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CSGO Gambling Skins Jackpot: How to Log into Steam’s Servers and Web Interface with a Node.js Bot?

THURSDAY, SEPTEMBER 28, 2017

Gaming has always been a fascinating segment of the world entertainment media. Valve Corporation developed Steam to cater to this same segment. Currently, its gaming platform hosts thousands of games and caters to gamers from not only the US, but Europe, Japan, and the rest of the world.

Counter-Strike Global Offensive (CSGO) a popular Steam game. Being popular, it has encouraged the game's programmers to develop and sell cosmetic “skins”, also known as Counter Strike skins. Skins are short snippets of software that integrate with players and make them more powerful. While some skins add only a minuscule power to a player's punch, others can decide the fate of an entire game. Naturally, those in the latter category command the highest prices in skins' marketplace. (Only game developers can develop skins.)

A lot of the players cannot or don't want to spend real dollars on purchasing skins. So they resort to skin gambling or CSGO betting. Several CSGO gambling sites exist where gamers hedge their skins in a winner-takes-all play. In fact, you can create your own jackpot website. All you need is a Steam account and familiarity with Node.js.

In this tutorial you will learn to implement a crucial part of developing a full-fledged Steam jackpot website: Creating a bot that can log into a Steam server, be an active resident there, listen to Steam events, and make API requests to other Steam servers with the goal to communicate and exchange trade offers between gamers. Such bots are at the root of many Steam-independent gambling websites. If the task seems ovewhelming, you can consult an expert from a Node.js development company, such as Cogniter.

Prerequisites

Developing a CSGO betting bot at the root of a Steam gambling website is neither as easy as publishing hello, world nor as challenging as designing the C language. You will need a deeper-than-superficial familiarity with programming and the following tools:

  1. Node.js: a JavaScript framework, will be used to develop a bot for a Steam jackpot website. Familiarity required: Above beginner. So we are going to create a Node.js application.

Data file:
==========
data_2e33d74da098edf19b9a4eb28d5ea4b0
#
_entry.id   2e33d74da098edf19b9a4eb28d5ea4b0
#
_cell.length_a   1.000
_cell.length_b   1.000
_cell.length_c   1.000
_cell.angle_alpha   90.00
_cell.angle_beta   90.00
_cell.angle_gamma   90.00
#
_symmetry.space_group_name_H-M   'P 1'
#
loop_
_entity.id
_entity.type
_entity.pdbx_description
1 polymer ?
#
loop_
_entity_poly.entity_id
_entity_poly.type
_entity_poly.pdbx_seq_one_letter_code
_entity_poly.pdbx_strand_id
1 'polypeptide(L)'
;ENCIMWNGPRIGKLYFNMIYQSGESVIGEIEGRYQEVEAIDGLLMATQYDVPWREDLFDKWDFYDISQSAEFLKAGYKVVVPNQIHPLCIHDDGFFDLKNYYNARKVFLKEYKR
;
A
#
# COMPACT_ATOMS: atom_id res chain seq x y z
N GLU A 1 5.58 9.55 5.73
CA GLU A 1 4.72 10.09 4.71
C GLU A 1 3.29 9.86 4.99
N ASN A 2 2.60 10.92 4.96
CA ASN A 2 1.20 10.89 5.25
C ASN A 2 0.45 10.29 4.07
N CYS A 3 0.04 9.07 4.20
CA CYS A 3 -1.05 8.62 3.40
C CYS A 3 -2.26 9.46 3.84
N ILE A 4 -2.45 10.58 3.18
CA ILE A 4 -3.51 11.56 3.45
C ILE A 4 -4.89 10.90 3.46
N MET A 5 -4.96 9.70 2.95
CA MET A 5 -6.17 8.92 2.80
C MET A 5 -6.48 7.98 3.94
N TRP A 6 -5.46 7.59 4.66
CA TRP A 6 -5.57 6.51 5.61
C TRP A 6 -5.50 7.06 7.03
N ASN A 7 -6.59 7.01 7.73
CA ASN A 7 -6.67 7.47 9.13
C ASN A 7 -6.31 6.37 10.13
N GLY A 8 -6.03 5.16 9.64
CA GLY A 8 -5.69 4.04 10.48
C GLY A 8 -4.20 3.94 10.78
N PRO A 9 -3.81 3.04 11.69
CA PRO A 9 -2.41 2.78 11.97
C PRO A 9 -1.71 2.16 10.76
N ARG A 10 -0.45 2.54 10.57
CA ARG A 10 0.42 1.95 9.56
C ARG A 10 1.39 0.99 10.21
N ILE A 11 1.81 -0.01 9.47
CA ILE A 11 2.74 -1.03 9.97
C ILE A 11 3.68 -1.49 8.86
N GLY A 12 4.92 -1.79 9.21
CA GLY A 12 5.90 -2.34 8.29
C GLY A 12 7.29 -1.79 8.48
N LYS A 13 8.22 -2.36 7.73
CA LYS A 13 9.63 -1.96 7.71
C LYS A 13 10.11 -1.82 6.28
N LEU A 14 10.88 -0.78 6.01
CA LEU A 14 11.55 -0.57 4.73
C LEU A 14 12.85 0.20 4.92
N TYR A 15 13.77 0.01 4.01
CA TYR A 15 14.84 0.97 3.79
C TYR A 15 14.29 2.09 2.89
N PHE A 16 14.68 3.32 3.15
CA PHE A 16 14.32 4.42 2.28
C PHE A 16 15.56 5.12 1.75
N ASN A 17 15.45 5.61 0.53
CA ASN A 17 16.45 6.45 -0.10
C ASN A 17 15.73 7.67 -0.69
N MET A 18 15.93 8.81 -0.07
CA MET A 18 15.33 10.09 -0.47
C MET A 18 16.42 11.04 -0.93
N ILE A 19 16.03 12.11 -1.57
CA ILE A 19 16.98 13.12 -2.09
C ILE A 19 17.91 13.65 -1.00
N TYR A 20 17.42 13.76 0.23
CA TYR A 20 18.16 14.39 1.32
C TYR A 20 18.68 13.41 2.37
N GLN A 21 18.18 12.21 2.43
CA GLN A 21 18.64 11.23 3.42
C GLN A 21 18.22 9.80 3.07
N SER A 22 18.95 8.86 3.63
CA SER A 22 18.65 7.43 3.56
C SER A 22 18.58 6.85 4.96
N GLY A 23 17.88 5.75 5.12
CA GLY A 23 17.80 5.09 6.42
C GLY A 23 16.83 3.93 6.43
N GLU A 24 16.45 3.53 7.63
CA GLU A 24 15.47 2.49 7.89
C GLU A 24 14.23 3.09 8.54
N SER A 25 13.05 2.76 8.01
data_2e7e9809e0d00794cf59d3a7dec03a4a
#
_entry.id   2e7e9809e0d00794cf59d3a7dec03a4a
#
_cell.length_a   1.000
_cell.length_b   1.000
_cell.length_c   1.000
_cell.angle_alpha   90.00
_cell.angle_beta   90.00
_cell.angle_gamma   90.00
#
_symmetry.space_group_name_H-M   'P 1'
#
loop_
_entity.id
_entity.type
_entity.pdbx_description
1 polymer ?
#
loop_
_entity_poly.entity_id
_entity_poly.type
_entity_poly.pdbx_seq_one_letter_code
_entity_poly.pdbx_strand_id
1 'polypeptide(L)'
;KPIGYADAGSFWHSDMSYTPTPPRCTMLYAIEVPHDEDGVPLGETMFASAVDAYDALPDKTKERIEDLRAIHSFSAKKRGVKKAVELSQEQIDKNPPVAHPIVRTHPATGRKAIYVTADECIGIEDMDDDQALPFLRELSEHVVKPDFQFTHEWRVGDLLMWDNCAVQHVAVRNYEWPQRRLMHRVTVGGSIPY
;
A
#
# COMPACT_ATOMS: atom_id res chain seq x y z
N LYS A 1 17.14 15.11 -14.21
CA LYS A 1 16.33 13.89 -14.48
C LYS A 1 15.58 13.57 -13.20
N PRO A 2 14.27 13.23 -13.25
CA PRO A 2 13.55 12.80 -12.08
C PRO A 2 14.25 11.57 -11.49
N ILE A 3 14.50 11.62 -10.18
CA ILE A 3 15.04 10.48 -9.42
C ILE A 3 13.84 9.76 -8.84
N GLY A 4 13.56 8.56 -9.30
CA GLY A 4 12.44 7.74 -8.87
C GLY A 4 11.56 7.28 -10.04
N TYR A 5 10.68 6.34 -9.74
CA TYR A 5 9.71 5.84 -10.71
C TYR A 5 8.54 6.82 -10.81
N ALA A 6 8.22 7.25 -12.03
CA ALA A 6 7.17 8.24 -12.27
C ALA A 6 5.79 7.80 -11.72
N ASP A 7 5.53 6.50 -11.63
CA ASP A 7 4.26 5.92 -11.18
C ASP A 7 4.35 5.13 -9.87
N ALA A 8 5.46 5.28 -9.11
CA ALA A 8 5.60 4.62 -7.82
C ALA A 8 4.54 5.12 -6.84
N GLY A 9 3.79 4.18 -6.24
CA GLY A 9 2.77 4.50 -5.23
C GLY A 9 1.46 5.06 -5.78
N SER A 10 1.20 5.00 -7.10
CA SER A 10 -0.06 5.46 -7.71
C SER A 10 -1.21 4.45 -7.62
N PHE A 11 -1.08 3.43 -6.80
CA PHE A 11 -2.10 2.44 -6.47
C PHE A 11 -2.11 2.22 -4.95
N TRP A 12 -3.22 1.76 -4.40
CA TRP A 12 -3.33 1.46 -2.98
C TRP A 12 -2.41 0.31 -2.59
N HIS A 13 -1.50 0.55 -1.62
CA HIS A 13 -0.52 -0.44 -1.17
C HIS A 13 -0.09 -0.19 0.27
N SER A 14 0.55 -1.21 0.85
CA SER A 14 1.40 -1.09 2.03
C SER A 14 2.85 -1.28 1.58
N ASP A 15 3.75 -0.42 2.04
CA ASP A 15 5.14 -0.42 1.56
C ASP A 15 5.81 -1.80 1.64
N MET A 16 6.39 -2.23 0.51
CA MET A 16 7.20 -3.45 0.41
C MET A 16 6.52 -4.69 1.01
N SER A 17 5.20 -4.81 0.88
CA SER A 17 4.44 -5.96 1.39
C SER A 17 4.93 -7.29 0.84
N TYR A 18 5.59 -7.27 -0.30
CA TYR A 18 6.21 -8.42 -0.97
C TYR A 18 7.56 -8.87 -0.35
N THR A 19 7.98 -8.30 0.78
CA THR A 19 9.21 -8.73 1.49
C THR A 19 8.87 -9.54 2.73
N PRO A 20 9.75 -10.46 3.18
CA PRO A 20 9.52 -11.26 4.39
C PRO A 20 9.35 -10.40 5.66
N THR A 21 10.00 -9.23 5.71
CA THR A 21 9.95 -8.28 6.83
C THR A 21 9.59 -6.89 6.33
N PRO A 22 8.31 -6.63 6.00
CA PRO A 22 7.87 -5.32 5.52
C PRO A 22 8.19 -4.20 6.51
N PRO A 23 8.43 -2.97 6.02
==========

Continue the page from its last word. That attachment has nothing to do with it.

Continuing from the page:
2. node-steam: A Node.js library for interfacing with Steam servers. Connects directly to the servers and provides well-thought abstractions without taking away the power to manipulate low-level procedures. Downloadable from GitHub.
  3. node-steam-totp: A Node.js library that generates a two-factor authentication code. This piece of code is essential for a secure login into a Steam server.
  4. node-steam-weblogon: A node-steam implementation, used to log into Steam's web servers.
  5. node-steam-web-api-key: A Node.js library, used to interact with Steamworks' API key.
  6. A Steam account. The APIs should be enabled.

Procedure

Once the libraries have been downloaded and tested to be working, you can start off with implementation.

Create a Node.js Module

Keep node-steam, node-steam-totp, node-steam-weblogon, node-steam-web-api-key, and core Node.js library inside the module's scope.

var
  EventEmitter			= require('events').EventEmitter,
  Steam				= require('steam'),
  SteamWebLogOn			= require('steam-weblogon'),
  GetSteamAPIKey		= require('steam-web-api-key'),
  SteamTotp			= require('steam-totp'),
  Util				= require('util'),
  Fs				= require('fs'),
  Crypto			= require('crypto'),
  Path				= require('path'),
  Config			= require('./../../config/config.json');

Create a Bot Function

The bot function will be the Steam bot's constructor. The name associated with the Steam account will be passed as a parameter to the constructor.

function Bot(accountName) {
  if (!accountName) {
    throw new Error("Bot account name is required.");
    return;
  }

Add EventEmitter to the Bot Function

Through EventEmitter, the Steam bot can communicate with other services through its listener and emitter events.

 EventEmitter.call(this);
  this._client = new Steam.SteamClient();
  this._user = new Steam.SteamUser(this._client);
  this._web = new SteamWebLogOn(this._client, this._user);
  this._account = accountName.trim().toLowerCase();